“Voting got under way Sunday morning in Burkina Faso to elect a new president and parliament after a year of political turmoil.
“It is the first election since last year’s popular uprising which toppled long-standing president Blaise Compaore.
Security is tight with up to 25,000 troops expected to be deployed across the country.
The vote was due to have been held last month but was delayed by a failed coup in September led by members of the elite presidential guard.
The election is meant to mark the end of the transitional period following Compaore’s removal. Analysts say it could be the most open and democratic vote in the country’s history.
“For the first time in 50 years there is an electoral uncertainty… we don’t know the winner in aance,” said Abdoulaye Soma, head of Burkina Faso’s society of constitutional law.
“This is a positive point and a fundamental change from the other elections that we had seen earlier.”
Compaore was forced from office by street protests in October 2014 over his plans to serve another five-year term. He had been in power for 27 years.
A transitional government was installed but the country was thrown into turmoil again in September when members of the elite presidential guard led a short-lived coup. The attempt failed and the guard was disbanded.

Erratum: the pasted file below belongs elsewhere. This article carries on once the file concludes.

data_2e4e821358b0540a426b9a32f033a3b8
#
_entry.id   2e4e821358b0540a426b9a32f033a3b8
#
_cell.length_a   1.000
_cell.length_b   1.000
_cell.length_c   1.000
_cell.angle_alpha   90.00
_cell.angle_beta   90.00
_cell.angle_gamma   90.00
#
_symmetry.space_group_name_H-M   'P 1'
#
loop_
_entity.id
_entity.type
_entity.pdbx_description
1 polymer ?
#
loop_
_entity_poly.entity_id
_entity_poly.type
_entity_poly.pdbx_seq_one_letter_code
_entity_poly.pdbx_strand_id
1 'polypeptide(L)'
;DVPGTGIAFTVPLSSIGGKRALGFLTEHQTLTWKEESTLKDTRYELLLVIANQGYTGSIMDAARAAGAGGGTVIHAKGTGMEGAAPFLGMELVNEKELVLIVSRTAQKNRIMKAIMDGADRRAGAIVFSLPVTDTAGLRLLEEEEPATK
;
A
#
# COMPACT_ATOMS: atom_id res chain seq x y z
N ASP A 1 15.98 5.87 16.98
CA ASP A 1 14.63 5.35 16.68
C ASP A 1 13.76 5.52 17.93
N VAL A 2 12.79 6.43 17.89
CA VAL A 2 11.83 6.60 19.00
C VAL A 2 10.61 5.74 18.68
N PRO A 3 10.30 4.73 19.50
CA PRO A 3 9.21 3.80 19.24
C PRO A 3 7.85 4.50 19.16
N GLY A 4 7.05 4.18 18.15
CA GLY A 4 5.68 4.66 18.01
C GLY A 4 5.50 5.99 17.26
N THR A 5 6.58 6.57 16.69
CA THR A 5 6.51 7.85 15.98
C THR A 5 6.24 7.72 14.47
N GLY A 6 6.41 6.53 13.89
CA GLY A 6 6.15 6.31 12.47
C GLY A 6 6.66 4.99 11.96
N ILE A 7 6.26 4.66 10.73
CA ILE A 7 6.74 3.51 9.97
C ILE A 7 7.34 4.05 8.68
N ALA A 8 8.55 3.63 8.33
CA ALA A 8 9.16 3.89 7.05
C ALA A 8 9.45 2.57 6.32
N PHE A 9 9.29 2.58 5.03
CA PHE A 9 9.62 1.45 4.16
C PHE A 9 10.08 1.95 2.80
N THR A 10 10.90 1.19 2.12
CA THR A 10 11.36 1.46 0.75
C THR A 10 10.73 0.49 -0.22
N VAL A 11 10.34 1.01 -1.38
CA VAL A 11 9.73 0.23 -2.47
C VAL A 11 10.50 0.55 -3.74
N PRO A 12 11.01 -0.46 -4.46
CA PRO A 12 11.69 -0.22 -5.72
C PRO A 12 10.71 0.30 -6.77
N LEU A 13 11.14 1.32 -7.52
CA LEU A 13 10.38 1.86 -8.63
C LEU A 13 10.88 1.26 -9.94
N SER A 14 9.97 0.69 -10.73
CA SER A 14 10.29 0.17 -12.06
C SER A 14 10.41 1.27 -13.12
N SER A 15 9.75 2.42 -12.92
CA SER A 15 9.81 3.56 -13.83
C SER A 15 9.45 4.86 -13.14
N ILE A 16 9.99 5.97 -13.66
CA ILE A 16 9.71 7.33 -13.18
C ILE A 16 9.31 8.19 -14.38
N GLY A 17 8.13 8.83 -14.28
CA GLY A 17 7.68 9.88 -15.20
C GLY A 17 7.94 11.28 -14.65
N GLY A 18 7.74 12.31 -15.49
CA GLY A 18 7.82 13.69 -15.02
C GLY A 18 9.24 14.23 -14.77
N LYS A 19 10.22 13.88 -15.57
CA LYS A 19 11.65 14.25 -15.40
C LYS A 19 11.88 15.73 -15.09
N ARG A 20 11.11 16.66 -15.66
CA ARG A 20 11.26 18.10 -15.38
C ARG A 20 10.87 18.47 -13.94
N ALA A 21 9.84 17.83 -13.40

Mr Compaore, 64, is now living in exile in neighbouring Cote d’Ivoire.
Fourteen candidates are standing for the presidency and reports suggest that Roch Marc Christian Kabore and Zephirin Diabre are the front-runners.
Economist Mr Diabre has served as minister of economy and finance before he fell out with Mr Campaore in 2010.
Mr Kabore served as prime minister and chairman of the Congress for Democracy and Progress party (CDP) before leaving the party in 2014, after opposing plans to extend Compaore’s rule.
If no candidate wins an absolute majority in the first round, a second round will be held.
Polls close at 18:00 GMT and provisional results should be known by Monday evening.
Ahead of the voting, the authorities announced the sealing of the country’s borders until December 1.
The landlocked country borders Niger, Mali, Cote d’Ivoire, Togo and Ghana.
Civil society groups in the country on Saturday slammed the Friday border closure which they said will impede over a million eligible voters living in neighbouring Cote d’Ivoire from returning home to vote.
An estimated five million voters are expected to vote in Sunday poll.
Meanwhile, 22 passengers have been killed while several were injured on Saturday when a minibus crashed into a dam in Burkina Faso.
The national broadcaster said Friday evening that the incident took place on Thursday night near the village of Kiebalogo, along the road leading to the country’s second largest city, Bobo-Dioulasso.
Most of the victims reportedly come from the same family and were travelling to attend a funeral ceremony.
SOURCE: AFRICA REVIEW